I wish I could point to an article by Dave Thomas and Andy Hunt in the April issue of Linux Magazine, because it has a beautiful example of a chat system done using Ruby's tuplespace and drb (distributed Ruby). I'll link to it when it posts. Here's what reminded me of it:
Patrick Logan: This is a pretty good analogy because SQL is an unbelievably limited query language just as REST is an unbelievably limited, er, whatever it is supposed to be.
Patrick also has other good recent blog entries on REST and TupleSpaces. [ Sam Ruby ]
A while back, I echoed similar themes in a BYTE.com column
The authors of Programming Ruby , Dave Thomas and Andy Hunt, authors characterize the language as "the Perl and Python of the new millennium." Rich Kilmer , who is contributing to an IDE for Ruby , enthusiastically concurs. To my eyes, as an observer but not yet a user of Ruby, it offers some nifty features both as a language and as an environment. On the language front, it puts blocks, closures, and iterators to powerful use, as Thomas and Hunt show in their book and also in a recent DDJ article . As an environment, it augments the usual stuff with some really interesting modules. Rich Kilmer raves most often about Ruby's tuplespace module, which implements a shared bulletin board (à la Linda or JavaSpaces) that can be accessed using complex patterns, and also about Ruby's RMI-like feature, drb (distributed Ruby), which makes it trivial to wire up networks of these tuplespaces.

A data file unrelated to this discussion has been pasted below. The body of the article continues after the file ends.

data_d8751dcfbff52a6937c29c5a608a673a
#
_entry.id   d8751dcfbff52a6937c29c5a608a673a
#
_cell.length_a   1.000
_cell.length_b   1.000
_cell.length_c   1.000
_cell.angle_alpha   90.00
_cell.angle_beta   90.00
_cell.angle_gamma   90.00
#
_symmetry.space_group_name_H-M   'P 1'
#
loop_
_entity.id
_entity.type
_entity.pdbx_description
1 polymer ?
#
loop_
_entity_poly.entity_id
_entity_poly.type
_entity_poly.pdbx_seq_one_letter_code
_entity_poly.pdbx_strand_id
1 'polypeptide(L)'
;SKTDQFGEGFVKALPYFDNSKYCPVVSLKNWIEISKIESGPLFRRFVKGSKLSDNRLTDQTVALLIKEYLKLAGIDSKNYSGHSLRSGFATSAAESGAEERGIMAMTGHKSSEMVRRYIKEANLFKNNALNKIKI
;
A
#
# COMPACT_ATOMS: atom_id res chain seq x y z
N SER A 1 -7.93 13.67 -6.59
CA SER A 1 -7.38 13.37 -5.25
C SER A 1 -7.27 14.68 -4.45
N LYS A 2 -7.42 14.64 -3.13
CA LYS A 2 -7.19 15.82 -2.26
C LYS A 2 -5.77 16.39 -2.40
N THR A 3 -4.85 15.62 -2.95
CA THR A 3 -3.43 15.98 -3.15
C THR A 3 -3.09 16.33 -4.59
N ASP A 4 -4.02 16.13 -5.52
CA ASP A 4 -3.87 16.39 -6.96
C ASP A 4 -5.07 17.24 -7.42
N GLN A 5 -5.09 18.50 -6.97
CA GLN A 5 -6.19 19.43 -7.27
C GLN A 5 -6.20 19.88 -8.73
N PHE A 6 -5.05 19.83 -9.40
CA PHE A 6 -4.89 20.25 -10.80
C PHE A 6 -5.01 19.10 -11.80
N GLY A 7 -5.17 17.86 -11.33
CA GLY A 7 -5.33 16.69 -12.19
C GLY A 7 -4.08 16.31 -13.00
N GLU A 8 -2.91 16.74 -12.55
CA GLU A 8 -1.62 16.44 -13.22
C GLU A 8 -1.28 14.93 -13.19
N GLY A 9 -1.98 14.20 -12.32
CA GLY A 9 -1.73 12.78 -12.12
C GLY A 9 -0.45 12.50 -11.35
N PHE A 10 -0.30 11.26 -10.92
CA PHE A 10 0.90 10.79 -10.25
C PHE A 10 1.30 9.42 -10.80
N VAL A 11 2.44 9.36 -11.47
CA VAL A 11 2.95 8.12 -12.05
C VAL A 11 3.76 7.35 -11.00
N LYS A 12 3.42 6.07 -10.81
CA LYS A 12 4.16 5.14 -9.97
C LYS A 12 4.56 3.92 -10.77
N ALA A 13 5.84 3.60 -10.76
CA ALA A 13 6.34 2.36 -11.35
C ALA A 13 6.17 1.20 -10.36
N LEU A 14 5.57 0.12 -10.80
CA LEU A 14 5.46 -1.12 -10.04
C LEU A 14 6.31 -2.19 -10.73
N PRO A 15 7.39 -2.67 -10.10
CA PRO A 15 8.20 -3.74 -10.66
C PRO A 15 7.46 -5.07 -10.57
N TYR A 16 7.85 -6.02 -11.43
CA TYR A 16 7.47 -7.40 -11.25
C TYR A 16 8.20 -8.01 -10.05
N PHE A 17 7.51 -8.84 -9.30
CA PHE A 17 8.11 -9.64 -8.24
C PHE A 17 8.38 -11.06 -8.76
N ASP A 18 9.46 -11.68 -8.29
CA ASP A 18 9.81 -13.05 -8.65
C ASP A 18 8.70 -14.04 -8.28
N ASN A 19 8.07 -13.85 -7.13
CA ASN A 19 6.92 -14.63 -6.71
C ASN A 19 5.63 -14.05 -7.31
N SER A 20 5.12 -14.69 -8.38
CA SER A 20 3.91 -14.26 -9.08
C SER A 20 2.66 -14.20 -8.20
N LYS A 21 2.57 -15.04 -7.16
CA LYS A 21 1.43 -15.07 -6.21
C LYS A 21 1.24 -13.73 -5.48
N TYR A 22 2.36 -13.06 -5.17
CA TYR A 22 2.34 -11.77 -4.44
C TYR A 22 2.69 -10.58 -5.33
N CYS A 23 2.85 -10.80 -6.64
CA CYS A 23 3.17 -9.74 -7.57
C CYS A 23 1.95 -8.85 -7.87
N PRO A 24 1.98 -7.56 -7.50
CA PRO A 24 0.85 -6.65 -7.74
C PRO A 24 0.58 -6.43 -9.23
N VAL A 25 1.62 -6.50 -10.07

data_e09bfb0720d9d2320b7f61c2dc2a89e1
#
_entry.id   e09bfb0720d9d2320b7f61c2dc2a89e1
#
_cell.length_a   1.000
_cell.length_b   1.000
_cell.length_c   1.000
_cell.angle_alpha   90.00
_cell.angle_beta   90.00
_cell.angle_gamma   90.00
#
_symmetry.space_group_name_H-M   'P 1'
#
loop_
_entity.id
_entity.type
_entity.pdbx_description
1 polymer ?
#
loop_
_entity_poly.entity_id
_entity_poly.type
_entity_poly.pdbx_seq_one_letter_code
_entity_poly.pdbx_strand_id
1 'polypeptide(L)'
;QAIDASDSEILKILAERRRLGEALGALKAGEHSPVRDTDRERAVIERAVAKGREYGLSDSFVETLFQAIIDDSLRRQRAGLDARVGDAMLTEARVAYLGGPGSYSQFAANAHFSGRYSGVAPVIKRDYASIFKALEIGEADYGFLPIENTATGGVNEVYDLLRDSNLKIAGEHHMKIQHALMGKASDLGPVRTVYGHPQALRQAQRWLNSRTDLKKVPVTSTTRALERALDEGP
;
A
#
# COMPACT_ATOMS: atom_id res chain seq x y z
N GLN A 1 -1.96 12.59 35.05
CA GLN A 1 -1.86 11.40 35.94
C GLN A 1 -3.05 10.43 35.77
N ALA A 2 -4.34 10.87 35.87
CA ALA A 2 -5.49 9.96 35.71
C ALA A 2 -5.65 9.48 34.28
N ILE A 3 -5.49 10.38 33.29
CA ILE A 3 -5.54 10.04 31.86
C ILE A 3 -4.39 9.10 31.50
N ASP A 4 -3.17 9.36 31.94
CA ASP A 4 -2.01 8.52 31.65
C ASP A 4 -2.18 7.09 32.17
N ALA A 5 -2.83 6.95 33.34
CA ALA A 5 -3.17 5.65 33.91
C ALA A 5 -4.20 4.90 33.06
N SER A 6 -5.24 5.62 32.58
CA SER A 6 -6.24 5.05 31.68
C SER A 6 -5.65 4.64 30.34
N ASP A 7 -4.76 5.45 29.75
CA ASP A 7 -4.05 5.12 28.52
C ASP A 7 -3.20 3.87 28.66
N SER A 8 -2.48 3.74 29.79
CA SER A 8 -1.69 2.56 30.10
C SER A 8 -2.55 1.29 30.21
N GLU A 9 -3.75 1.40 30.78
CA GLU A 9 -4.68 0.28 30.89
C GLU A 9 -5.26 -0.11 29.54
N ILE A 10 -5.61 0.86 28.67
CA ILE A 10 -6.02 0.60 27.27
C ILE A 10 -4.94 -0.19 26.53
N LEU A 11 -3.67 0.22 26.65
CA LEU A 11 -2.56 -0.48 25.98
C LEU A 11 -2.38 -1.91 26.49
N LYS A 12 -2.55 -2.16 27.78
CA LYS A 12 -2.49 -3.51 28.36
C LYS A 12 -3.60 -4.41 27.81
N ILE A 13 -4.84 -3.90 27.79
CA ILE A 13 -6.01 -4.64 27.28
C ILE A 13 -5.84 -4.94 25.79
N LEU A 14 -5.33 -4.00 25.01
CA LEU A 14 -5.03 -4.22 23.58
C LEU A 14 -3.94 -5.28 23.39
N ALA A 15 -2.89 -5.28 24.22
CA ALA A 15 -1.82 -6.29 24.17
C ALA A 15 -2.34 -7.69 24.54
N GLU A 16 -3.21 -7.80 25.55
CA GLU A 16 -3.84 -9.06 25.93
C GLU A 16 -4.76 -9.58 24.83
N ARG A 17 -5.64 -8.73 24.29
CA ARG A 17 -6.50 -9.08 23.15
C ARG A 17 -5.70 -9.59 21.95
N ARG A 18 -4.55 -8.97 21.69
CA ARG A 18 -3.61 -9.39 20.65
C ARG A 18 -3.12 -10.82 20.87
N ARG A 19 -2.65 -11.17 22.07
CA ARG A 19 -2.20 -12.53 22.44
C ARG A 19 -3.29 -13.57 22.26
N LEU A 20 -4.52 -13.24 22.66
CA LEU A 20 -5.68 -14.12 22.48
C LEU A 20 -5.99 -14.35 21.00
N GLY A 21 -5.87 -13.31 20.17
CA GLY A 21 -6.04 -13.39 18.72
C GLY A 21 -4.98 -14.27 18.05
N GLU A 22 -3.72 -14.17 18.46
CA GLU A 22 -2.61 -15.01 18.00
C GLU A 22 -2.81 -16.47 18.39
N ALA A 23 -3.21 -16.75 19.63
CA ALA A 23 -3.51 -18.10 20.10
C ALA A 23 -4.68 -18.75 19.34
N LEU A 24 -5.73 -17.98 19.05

To close the loop, Sam Ruby's O'Reilly Network blog asks:
The REST wiki suggests that the REST architectural style is most closely related to that of TupleSpaces . One important difference is that in TupleSpaces the sender does not identify the recipient. Data is addressed and routed based on content. Is there a place for such a model in "Alternative Web Services Architectures"?
Is it my imagination, or is everyone and everything now connected to every other one and every other thing? Well, at least Sam isn't programming in Ruby...yet :-)
Former URL: http://weblog.infoworld.com/udell/2002/06/10.html#a291